It’s a bold experiment that places great faith in people.
For Ken Hayes, a church elder at Stockton Presbyterian Church, such trust comes easily, so when he suggested placing a “money tree” in the front yard of the Route 29 church throughout Lent, it didn’t really surprise the small, tight-knit congregation.
For those who may not have heard of a money tree, the concept is both inspiring and simple. A “tree” is constructed of anything from cardboard to branches, and all those who are able are asked to take a clip and attach cash to the tree – it can be a dollar or a hundred dollars.
Those in need are encouraged to come and take as much, or as little, as might help them make ends meet.
There’s no one watching. Whether adding money or removing it, anonymity is expected and respected, explained Hayes.
“Take what you need, give what you can and trust if you dare,” was the phrase that came to mind, said the church elder, while thinking about the best way to explain the concept.
As of Ash Wednesday, there was $600 on the tree, with another $600 in reserve donations to keep it “green” until Easter, said Hayes.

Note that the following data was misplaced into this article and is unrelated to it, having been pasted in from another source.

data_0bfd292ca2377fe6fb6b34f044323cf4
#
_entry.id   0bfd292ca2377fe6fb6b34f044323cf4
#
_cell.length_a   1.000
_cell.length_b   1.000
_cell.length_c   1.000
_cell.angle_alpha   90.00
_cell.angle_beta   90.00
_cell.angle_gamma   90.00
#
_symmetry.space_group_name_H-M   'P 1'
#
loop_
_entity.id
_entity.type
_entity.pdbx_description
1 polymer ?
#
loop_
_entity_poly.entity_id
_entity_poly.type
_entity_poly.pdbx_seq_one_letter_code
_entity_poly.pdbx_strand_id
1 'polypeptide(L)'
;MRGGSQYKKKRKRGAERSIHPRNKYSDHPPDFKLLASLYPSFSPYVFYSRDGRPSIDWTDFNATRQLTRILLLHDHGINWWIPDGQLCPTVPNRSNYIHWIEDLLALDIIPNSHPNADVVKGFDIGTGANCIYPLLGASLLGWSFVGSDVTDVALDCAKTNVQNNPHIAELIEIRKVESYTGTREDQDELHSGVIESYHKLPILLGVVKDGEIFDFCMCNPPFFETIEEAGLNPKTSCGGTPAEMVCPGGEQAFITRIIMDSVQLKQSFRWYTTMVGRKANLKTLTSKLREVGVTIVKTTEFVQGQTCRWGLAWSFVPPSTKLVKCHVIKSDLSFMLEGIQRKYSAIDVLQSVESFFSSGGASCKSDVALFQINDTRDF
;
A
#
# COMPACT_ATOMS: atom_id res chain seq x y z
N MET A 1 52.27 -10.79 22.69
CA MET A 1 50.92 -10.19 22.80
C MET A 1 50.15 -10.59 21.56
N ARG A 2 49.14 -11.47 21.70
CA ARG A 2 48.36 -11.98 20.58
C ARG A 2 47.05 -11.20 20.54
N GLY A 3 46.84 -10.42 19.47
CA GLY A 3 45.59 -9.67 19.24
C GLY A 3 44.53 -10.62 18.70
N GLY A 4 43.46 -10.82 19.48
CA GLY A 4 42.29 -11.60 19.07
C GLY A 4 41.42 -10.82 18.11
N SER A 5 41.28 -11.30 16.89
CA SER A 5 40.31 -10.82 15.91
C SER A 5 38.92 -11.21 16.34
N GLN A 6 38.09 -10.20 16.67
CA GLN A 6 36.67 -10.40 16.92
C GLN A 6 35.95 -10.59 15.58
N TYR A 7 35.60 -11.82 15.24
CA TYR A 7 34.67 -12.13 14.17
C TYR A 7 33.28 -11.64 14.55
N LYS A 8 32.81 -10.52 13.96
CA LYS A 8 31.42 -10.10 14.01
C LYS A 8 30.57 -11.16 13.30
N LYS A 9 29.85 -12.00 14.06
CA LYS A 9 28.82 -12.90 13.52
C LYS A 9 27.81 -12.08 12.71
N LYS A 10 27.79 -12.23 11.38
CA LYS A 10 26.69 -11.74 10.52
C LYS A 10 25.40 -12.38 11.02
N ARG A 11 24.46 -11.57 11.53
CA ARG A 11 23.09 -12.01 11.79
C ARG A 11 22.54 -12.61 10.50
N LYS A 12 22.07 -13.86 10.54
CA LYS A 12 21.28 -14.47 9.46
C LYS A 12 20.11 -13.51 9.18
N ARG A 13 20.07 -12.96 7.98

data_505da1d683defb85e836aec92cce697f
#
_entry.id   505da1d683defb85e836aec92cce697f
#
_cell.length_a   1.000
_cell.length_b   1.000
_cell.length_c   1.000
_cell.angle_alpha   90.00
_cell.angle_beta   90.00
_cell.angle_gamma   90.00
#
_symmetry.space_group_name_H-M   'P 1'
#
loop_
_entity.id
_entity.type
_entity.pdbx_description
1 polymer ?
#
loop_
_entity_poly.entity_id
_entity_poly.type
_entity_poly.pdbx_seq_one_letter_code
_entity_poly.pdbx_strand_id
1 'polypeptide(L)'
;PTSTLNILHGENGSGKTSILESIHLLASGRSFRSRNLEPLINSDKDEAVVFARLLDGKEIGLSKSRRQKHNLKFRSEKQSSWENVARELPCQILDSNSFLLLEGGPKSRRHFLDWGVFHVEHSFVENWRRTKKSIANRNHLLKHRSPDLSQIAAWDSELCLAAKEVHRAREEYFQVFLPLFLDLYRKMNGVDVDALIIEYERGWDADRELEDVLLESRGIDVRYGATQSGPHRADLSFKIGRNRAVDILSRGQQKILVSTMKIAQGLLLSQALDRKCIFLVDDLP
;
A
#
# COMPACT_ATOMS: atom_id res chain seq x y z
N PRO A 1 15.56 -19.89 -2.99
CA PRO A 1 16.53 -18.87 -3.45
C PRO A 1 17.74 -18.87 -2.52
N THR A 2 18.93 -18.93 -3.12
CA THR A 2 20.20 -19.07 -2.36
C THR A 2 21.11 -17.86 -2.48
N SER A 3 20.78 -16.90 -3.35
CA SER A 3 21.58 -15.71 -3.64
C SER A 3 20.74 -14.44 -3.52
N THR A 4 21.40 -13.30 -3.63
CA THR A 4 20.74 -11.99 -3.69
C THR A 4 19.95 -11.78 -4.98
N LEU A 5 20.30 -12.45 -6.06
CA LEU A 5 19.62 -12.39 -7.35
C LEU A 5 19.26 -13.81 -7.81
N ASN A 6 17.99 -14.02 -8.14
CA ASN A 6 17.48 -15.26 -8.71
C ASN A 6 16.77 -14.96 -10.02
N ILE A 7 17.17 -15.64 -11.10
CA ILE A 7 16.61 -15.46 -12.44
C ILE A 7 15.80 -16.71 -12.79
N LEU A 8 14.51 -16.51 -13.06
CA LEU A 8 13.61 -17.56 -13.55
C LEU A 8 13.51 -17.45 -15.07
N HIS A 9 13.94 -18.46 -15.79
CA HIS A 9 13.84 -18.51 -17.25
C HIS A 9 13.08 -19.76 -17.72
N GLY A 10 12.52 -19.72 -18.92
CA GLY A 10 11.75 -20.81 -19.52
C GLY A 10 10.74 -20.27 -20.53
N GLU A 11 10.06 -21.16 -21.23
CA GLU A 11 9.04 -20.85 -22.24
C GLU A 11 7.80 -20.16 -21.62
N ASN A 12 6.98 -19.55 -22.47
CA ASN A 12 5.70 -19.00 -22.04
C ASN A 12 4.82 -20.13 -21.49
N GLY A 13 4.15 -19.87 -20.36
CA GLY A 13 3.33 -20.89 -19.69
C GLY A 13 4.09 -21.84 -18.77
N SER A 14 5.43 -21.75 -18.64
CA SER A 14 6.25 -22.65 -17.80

Inspired by the church’s many charitable experiences in Laos, where money trees are common during holidays and other celebrations, Hayes thought creating such a powerful offering in Stockton, N.J., would be well-received.
After considering how much support the church had brought to the struggling nation – the congregation built a school for 300 children last year and developed a program providing prosthetic limbs to those injured from buried bombs that remained after the Vietnam War –Hayes suggested the Stockton money tree as a way to offer help to the needy locally.
“It’s a crazy idea, but I’m really proud of Ken Hayes for initiating it,” said longtime church member, Carol Hoekje. “Who knows where it will lead. We’re reaching out into the community and into the world.”
Hoekje, who lives in Lambertville, N.J., said she views the money tree as an “uplifting and positive symbol for our times.”
It’s important to realize that not everyone who lives in and around Stockton is living comfortably, said Hayes. “There are people who might need a car payment to get them through, single moms who are struggling and some who are just one paycheck away” from slipping into poverty.
The act of giving is equally important as that of receiving, Hayes and Hoekje agreed, noting that the tree sends a caring, loving message to young people as well as others.
The tree, adorned with lights, will remain for the 40 days of Lent. “We hope to keep it green the whole time,” said Hayes, adding, “I think it’s a fresh idea to give up a buck a day, instead of giving up chocolate” for Lent.
“My hope is everyone does it … maybe people will put them up instead of a Christmas tree,” Hayes said. “Maybe it’s crazy, but it’s crazy good.”